Sara Paules, MA, LPC
As we reach the final lax days of summer and head straight into the hustle of fall, I’m reminded of the ways in which transitions can take hold of our lives.
Transitions can bring about a sense of uncertainty which, for most of us, can feel uncomfortable and sometimes even scary. At times we may even resist change by creating rigid boundaries, staying up late at night worrying about something that hasn’t happened yet, or fixating on the worst possible scenario.
Up until a few years ago, I was a professional worrier. Things went on this way for years until I went to a workshop for therapists on clinical interventions for anxiety where a presenter shared that 85% of what we worry about never actually happens. Now, for whatever reason, this statistic really stopped me in my tracks. “What do you mean nearly all of what I worry about never actually happens?” I was clinging on hard to my anxiety like an alcoholic to a bottle of booze.
That’s when I realized I had a problem and I needed to challenge myself. Looking back, I can see now that at my core, my fear of change was really just a fear of failure. “What if things change and I can’t handle it or I fail?”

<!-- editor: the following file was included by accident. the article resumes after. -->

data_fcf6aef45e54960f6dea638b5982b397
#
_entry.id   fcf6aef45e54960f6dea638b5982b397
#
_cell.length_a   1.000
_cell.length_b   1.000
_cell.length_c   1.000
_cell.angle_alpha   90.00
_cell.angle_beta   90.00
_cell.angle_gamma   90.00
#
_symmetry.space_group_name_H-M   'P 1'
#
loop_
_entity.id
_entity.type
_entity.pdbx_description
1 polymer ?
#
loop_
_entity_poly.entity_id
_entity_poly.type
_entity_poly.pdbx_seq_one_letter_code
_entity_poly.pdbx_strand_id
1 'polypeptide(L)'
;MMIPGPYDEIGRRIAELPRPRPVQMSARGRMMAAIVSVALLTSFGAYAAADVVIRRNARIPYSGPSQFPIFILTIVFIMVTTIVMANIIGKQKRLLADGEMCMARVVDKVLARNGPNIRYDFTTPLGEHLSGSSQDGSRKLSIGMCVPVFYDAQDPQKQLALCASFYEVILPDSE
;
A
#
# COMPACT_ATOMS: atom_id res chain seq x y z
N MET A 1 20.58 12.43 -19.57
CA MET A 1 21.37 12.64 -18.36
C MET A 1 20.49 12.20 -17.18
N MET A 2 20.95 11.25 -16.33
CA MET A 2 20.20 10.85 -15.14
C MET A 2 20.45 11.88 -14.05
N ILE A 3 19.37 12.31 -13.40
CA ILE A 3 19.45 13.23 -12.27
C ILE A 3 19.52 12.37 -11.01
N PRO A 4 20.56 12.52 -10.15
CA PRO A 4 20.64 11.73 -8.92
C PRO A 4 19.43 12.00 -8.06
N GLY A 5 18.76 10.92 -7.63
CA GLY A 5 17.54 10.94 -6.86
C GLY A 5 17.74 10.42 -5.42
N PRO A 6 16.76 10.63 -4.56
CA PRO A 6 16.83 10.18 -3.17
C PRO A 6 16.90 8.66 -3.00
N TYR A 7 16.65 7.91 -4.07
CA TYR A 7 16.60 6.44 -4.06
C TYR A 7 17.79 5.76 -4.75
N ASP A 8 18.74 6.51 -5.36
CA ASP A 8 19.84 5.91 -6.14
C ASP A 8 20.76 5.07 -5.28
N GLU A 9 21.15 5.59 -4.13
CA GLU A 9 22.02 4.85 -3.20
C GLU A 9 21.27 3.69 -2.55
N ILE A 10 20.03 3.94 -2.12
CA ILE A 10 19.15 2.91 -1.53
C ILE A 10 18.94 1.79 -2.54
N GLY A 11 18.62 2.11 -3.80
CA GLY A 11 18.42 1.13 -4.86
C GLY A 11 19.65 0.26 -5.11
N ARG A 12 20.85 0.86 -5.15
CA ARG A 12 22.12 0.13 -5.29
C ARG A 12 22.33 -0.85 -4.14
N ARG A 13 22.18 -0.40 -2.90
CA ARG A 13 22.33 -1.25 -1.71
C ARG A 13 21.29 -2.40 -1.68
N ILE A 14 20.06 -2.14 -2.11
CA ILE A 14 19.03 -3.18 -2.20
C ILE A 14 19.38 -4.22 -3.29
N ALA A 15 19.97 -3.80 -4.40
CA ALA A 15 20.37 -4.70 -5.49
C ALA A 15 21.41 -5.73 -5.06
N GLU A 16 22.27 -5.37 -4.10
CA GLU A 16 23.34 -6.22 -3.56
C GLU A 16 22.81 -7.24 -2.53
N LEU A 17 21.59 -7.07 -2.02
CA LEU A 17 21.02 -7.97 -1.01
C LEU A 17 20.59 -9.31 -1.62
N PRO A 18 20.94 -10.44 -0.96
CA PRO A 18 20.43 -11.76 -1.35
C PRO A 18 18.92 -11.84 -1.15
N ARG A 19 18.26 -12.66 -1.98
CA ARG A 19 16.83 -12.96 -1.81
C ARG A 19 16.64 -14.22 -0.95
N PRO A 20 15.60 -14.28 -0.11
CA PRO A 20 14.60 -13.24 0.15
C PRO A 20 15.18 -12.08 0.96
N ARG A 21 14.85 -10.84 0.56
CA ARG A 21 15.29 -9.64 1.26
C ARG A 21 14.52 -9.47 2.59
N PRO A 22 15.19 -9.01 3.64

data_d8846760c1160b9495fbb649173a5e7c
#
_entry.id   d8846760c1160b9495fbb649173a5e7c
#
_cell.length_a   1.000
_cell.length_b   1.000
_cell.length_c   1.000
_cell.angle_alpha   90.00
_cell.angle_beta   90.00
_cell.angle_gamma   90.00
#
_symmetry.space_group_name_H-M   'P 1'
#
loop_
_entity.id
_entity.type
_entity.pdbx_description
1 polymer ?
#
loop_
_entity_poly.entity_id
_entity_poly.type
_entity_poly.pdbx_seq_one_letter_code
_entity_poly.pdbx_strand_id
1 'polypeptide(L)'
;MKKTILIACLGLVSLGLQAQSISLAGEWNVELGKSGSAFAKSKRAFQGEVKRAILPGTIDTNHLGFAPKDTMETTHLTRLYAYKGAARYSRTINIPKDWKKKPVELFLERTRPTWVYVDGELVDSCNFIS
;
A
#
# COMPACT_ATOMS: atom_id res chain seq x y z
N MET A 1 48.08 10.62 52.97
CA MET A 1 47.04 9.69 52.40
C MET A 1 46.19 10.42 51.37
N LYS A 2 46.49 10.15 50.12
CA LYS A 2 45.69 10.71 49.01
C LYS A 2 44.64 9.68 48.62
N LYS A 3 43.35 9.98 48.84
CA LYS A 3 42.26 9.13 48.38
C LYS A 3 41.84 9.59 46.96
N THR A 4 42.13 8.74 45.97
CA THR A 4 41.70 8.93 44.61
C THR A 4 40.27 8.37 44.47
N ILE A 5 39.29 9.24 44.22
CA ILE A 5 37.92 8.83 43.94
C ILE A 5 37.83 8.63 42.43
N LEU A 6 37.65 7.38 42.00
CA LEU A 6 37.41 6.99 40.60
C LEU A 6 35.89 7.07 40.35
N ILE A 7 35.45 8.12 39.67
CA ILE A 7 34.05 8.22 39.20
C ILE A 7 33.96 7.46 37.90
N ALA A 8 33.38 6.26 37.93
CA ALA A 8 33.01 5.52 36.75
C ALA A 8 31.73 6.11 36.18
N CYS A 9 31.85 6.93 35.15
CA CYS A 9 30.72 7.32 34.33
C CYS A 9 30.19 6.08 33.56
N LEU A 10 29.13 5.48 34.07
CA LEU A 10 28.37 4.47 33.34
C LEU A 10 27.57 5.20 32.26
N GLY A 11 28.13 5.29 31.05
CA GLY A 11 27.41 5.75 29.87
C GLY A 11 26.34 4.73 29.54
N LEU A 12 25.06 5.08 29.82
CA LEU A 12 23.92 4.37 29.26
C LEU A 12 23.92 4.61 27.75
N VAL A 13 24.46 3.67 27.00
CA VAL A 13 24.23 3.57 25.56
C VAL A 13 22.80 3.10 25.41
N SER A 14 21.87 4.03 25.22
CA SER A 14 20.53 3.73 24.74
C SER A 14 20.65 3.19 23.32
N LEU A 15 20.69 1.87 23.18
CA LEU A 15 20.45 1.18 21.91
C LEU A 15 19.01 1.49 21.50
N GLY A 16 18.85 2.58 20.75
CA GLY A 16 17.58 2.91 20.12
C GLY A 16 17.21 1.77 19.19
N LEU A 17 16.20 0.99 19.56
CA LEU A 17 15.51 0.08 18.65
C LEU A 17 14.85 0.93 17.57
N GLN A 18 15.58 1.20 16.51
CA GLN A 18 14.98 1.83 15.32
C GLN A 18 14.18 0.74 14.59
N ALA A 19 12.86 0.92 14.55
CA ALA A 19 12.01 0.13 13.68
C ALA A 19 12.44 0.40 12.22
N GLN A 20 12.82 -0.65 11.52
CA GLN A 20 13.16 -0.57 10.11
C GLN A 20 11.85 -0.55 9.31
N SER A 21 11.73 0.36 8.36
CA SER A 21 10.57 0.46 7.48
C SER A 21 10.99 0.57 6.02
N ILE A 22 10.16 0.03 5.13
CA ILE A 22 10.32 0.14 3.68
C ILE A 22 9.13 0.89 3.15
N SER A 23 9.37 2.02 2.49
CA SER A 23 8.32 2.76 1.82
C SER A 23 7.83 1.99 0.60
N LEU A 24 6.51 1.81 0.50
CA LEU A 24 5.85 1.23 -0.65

But when I remembered the 85% statistic, I realized that I didn’t really need to worry about whether or not my coworker gave me a dirty look, if I made the right decision in pursuing my Masters or my profession as a therapist, or about getting into an accident with my immediate family living between 200-300 miles away.
I also realized that when it comes to worrying about change, that I had a clear choice to make:
(1) Living in fear and anxiety while spending time worrying about the worst case scenarios or,
(2) Accepting the imperfections and the uncertainties in life.
And while choice #1 can be scary and uncertain, I learned that it can also hold us back from growth and new opportunities. Something that I also had to learn: imperfection doesn't mean that you are a failure. It means you’ve made it through something and have grown as a person because of change, not despite it.
Every new transition faced will be another opportunity to learn more about and challenge yourself to accept your whole, imperfect being for all that it is. Not everyone’s path to getting here will look the same. That;s because we are all different. But because I’ve learned to accept myself as I imperfectly am, I have to say that I’m proud of my ability to face new changes & transitions without spiraling into thoughts about failure (or at least, I catch myself doing it and I can change directions a lot sooner).